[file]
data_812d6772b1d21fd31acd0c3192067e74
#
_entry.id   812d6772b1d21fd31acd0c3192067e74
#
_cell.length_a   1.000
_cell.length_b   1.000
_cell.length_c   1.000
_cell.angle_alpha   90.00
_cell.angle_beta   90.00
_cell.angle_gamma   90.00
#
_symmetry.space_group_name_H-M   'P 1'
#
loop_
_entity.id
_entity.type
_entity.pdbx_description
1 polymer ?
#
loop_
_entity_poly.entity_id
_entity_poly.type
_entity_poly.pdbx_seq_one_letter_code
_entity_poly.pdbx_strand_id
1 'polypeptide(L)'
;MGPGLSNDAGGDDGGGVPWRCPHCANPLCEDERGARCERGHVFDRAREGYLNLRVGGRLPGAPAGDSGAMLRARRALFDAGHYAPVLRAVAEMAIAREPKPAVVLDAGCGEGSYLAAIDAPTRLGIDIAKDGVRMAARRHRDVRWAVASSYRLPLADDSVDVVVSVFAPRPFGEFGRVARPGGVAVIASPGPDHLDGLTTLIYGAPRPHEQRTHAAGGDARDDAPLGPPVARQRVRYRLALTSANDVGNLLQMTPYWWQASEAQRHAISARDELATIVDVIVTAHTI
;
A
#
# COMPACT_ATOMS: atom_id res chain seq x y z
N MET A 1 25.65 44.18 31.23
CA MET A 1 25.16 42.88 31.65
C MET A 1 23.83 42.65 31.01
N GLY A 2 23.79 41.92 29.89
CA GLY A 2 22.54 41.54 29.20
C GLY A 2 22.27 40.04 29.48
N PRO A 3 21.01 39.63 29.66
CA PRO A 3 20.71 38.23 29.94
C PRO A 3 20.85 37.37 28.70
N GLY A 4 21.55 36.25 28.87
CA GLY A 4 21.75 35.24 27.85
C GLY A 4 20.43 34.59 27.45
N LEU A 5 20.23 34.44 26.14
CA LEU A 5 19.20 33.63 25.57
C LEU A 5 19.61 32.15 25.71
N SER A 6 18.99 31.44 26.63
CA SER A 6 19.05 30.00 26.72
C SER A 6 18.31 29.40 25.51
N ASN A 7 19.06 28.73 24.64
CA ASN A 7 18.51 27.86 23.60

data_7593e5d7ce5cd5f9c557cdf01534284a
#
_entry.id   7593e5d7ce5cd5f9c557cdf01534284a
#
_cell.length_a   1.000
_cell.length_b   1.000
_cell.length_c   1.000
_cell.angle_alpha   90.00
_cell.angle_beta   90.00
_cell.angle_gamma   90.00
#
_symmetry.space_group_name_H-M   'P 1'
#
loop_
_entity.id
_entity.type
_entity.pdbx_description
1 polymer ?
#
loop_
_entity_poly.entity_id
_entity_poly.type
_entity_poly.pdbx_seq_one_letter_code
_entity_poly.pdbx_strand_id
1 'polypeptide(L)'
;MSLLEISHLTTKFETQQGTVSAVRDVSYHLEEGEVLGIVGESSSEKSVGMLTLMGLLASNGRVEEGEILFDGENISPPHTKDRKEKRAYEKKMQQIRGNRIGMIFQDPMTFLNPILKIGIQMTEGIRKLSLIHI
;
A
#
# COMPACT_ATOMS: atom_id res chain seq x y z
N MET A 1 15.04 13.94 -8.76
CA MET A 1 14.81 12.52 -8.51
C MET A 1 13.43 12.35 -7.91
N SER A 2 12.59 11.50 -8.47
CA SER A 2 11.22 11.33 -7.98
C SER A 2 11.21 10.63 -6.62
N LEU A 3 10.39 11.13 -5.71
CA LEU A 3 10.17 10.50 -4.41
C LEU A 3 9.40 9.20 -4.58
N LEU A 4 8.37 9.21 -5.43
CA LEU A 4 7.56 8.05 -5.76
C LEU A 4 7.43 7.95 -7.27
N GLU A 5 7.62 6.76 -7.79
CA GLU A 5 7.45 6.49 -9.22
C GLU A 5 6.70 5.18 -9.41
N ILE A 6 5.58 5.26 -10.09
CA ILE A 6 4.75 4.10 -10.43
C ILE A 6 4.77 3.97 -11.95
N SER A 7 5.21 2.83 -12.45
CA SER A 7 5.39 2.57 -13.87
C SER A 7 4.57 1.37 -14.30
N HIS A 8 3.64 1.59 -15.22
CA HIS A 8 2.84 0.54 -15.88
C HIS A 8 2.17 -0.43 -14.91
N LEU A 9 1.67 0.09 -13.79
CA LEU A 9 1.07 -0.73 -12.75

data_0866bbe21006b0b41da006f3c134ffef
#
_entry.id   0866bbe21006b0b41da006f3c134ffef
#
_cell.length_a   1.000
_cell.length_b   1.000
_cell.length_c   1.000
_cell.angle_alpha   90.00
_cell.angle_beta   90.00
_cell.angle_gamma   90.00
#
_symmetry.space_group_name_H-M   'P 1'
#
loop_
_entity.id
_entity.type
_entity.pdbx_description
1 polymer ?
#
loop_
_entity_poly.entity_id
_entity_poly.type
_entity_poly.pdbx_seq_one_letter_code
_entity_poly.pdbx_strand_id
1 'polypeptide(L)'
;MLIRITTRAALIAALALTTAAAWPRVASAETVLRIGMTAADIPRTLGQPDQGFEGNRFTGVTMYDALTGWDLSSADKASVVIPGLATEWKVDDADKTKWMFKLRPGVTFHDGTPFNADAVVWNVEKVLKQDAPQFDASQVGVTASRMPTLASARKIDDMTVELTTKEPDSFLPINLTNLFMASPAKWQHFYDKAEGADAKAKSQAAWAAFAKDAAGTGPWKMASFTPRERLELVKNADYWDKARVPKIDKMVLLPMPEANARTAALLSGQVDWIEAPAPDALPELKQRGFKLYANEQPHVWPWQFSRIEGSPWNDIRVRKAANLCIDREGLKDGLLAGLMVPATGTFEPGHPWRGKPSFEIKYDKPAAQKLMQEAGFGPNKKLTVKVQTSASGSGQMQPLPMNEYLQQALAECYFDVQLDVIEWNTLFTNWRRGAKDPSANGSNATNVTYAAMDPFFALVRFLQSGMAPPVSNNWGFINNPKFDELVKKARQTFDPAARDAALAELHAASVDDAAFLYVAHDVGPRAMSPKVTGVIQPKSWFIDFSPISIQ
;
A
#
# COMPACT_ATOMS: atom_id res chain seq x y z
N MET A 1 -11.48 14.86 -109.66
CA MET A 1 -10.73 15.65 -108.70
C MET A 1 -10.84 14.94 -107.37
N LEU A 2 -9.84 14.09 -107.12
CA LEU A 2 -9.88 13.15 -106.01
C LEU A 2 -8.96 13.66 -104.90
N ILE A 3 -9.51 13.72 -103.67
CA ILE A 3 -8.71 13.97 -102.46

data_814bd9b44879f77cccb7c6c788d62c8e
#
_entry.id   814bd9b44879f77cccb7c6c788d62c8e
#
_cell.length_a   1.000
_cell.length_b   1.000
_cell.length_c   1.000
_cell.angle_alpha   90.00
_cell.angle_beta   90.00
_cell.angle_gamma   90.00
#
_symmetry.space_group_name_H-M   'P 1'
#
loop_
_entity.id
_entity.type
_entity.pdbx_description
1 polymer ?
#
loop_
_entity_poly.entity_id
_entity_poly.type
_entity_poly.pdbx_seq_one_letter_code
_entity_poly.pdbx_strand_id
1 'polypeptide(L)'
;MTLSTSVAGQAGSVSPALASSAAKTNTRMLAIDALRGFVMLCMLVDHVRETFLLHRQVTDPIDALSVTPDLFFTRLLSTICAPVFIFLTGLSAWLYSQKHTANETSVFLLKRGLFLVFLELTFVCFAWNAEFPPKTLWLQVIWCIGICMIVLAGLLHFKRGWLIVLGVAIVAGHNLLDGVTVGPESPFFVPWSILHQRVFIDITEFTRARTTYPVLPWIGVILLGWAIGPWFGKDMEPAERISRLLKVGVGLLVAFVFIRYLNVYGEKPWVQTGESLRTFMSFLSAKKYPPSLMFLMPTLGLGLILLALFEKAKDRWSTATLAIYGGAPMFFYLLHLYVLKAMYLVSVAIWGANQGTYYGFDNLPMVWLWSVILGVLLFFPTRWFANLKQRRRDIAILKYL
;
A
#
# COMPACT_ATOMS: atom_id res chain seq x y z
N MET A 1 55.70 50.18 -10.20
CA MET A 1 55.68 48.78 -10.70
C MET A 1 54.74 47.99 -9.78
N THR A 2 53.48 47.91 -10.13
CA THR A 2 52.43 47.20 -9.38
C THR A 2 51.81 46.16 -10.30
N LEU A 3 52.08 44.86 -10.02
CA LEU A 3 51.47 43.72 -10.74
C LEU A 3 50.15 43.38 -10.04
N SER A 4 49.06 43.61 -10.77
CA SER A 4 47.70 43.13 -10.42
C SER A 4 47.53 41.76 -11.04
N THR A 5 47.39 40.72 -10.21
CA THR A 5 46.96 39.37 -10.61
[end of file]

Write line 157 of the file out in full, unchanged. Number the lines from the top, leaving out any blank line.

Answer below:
#